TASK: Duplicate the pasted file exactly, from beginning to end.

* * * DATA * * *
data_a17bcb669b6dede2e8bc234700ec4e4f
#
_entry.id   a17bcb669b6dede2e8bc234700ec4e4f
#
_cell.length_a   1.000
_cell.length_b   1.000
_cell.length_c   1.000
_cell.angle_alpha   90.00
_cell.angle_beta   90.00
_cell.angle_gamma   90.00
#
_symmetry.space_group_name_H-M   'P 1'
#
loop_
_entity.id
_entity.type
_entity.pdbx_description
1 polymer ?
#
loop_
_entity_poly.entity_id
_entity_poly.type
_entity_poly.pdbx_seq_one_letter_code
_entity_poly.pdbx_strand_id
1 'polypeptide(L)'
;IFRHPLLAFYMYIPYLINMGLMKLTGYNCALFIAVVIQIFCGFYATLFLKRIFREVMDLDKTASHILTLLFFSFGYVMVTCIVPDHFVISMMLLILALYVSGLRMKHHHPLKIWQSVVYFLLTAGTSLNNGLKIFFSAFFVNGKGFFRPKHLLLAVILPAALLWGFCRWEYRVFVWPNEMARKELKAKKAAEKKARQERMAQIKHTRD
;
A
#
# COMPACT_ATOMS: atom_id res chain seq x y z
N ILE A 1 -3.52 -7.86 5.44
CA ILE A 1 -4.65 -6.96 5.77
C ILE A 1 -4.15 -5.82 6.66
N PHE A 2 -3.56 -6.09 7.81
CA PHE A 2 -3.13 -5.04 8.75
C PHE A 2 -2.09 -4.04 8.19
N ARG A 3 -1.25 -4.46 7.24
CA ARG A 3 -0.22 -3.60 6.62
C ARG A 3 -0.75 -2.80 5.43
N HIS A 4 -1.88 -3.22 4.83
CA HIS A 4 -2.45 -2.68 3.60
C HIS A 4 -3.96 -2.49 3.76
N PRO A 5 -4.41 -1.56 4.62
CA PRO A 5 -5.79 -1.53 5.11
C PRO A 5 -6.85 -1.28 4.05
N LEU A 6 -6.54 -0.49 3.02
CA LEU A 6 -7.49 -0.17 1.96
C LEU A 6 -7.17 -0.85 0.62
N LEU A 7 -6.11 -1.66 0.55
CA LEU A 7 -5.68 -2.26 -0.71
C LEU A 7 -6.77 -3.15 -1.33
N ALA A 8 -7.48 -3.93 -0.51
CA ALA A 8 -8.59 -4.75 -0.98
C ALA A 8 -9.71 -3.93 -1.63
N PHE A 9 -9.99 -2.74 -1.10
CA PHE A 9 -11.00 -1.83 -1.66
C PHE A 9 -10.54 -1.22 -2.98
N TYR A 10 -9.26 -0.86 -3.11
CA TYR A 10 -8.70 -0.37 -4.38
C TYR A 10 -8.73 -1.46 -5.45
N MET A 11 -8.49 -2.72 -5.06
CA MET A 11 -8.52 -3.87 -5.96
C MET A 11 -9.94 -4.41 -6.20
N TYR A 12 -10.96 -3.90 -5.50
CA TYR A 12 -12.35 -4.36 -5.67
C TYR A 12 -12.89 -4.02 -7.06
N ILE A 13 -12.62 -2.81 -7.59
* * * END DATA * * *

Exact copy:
data_a17bcb669b6dede2e8bc234700ec4e4f
#
_entry.id   a17bcb669b6dede2e8bc234700ec4e4f
#
_cell.length_a   1.000
_cell.length_b   1.000
_cell.length_c   1.000
_cell.angle_alpha   90.00
_cell.angle_beta   90.00
_cell.angle_gamma   90.00
#
_symmetry.space_group_name_H-M   'P 1'
#
loop_
_entity.id
_entity.type
_entity.pdbx_description
1 polymer ?
#
loop_
_entity_poly.entity_id
_entity_poly.type
_entity_poly.pdbx_seq_one_letter_code
_entity_poly.pdbx_strand_id
1 'polypeptide(L)'
;IFRHPLLAFYMYIPYLINMGLMKLTGYNCALFIAVVIQIFCGFYATLFLKRIFREVMDLDKTASHILTLLFFSFGYVMVTCIVPDHFVISMMLLILALYVSGLRMKHHHPLKIWQSVVYFLLTAGTSLNNGLKIFFSAFFVNGKGFFRPKHLLLAVILPAALLWGFCRWEYRVFVWPNEMARKELKAKKAAEKKARQERMAQIKHTRD
;
A
#
# COMPACT_ATOMS: atom_id res chain seq x y z
N ILE A 1 -3.52 -7.86 5.44
CA ILE A 1 -4.65 -6.96 5.77
C ILE A 1 -4.15 -5.82 6.66
N PHE A 2 -3.56 -6.09 7.81
CA PHE A 2 -3.13 -5.04 8.75
C PHE A 2 -2.09 -4.04 8.19
N ARG A 3 -1.25 -4.46 7.24
CA ARG A 3 -0.22 -3.60 6.62
C ARG A 3 -0.75 -2.80 5.43
N HIS A 4 -1.88 -3.22 4.83
CA HIS A 4 -2.45 -2.68 3.60
C HIS A 4 -3.96 -2.49 3.76
N PRO A 5 -4.41 -1.56 4.62
CA PRO A 5 -5.79 -1.53 5.11
C PRO A 5 -6.85 -1.28 4.05
N LEU A 6 -6.54 -0.49 3.02
CA LEU A 6 -7.49 -0.17 1.96
C LEU A 6 -7.17 -0.85 0.62
N LEU A 7 -6.11 -1.66 0.55
CA LEU A 7 -5.68 -2.26 -0.71
C LEU A 7 -6.77 -3.15 -1.33
N ALA A 8 -7.48 -3.93 -0.51
CA ALA A 8 -8.59 -4.75 -0.98
C ALA A 8 -9.71 -3.93 -1.63
N PHE A 9 -9.99 -2.74 -1.10
CA PHE A 9 -11.00 -1.83 -1.66
C PHE A 9 -10.54 -1.22 -2.98
N TYR A 10 -9.26 -0.86 -3.11
CA TYR A 10 -8.70 -0.37 -4.38
C TYR A 10 -8.73 -1.46 -5.45
N MET A 11 -8.49 -2.72 -5.06
CA MET A 11 -8.52 -3.87 -5.96
C MET A 11 -9.94 -4.41 -6.20
N TYR A 12 -10.96 -3.90 -5.50
CA TYR A 12 -12.35 -4.36 -5.67
C TYR A 12 -12.89 -4.02 -7.06
N ILE A 13 -12.62 -2.81 -7.59